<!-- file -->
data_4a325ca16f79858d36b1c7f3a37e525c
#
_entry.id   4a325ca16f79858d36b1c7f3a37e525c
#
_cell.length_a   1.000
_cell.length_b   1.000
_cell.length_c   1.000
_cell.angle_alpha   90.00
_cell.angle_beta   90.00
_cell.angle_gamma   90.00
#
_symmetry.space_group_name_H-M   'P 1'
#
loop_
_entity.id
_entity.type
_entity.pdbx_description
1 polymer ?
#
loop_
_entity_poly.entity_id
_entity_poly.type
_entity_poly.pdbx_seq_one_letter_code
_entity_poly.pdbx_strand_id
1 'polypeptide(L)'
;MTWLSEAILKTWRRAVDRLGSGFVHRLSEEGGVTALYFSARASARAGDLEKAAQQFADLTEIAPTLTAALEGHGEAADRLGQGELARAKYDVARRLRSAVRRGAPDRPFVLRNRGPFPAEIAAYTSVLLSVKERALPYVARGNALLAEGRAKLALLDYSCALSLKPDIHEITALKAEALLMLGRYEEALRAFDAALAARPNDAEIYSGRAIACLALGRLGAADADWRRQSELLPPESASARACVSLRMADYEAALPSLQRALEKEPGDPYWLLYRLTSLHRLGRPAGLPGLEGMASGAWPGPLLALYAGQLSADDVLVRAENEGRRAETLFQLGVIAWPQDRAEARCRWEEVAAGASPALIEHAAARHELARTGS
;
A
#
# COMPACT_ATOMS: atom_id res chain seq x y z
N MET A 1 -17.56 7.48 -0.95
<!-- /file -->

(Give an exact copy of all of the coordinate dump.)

data_4a325ca16f79858d36b1c7f3a37e525c
#
_entry.id   4a325ca16f79858d36b1c7f3a37e525c
#
_cell.length_a   1.000
_cell.length_b   1.000
_cell.length_c   1.000
_cell.angle_alpha   90.00
_cell.angle_beta   90.00
_cell.angle_gamma   90.00
#
_symmetry.space_group_name_H-M   'P 1'
#
loop_
_entity.id
_entity.type
_entity.pdbx_description
1 polymer ?
#
loop_
_entity_poly.entity_id
_entity_poly.type
_entity_poly.pdbx_seq_one_letter_code
_entity_poly.pdbx_strand_id
1 'polypeptide(L)'
;MTWLSEAILKTWRRAVDRLGSGFVHRLSEEGGVTALYFSARASARAGDLEKAAQQFADLTEIAPTLTAALEGHGEAADRLGQGELARAKYDVARRLRSAVRRGAPDRPFVLRNRGPFPAEIAAYTSVLLSVKERALPYVARGNALLAEGRAKLALLDYSCALSLKPDIHEITALKAEALLMLGRYEEALRAFDAALAARPNDAEIYSGRAIACLALGRLGAADADWRRQSELLPPESASARACVSLRMADYEAALPSLQRALEKEPGDPYWLLYRLTSLHRLGRPAGLPGLEGMASGAWPGPLLALYAGQLSADDVLVRAENEGRRAETLFQLGVIAWPQDRAEARCRWEEVAAGASPALIEHAAARHELARTGS
;
A
#
# COMPACT_ATOMS: atom_id res chain seq x y z
N MET A 1 -17.56 7.48 -0.95